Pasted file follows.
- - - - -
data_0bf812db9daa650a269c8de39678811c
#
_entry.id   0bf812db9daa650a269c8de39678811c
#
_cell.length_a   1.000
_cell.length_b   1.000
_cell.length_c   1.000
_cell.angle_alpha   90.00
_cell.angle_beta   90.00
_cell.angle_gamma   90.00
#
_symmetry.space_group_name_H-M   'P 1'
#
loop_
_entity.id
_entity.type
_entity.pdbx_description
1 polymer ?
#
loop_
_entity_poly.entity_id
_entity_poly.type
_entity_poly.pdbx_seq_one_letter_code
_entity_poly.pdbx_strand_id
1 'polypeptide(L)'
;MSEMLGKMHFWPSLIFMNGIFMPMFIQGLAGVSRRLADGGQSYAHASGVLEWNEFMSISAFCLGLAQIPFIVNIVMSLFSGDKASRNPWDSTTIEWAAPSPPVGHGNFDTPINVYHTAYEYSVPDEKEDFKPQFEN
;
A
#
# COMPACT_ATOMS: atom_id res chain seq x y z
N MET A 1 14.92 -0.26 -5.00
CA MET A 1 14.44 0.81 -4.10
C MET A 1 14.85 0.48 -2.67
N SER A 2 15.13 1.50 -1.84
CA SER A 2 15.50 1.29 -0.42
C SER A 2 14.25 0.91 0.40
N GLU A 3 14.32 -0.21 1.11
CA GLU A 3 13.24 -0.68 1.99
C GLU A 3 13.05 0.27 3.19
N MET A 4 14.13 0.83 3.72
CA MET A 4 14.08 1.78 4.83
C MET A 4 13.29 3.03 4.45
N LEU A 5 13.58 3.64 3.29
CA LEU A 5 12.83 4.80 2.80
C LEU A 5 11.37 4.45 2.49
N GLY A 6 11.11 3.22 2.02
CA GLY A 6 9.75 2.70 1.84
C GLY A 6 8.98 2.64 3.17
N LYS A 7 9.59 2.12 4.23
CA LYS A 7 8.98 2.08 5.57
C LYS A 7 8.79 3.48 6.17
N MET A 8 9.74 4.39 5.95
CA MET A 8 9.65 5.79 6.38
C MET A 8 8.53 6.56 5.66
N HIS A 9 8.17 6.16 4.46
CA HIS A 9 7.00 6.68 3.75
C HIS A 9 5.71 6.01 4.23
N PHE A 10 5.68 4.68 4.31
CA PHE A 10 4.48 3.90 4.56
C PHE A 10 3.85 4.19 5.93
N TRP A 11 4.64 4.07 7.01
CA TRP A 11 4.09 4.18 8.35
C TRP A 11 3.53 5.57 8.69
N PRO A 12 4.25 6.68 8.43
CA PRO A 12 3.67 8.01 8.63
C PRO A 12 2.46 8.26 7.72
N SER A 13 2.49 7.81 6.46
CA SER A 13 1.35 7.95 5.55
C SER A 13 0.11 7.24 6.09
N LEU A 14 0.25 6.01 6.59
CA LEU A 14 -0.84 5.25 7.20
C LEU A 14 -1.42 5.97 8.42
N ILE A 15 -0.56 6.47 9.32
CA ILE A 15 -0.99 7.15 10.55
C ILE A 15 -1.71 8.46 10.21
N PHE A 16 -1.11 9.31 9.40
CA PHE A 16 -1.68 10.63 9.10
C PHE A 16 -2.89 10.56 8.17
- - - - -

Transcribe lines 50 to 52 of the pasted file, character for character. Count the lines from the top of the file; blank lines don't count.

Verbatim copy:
CA LYS A 7 8.98 2.08 5.57
C LYS A 7 8.79 3.48 6.17
N MET A 8 9.74 4.39 5.95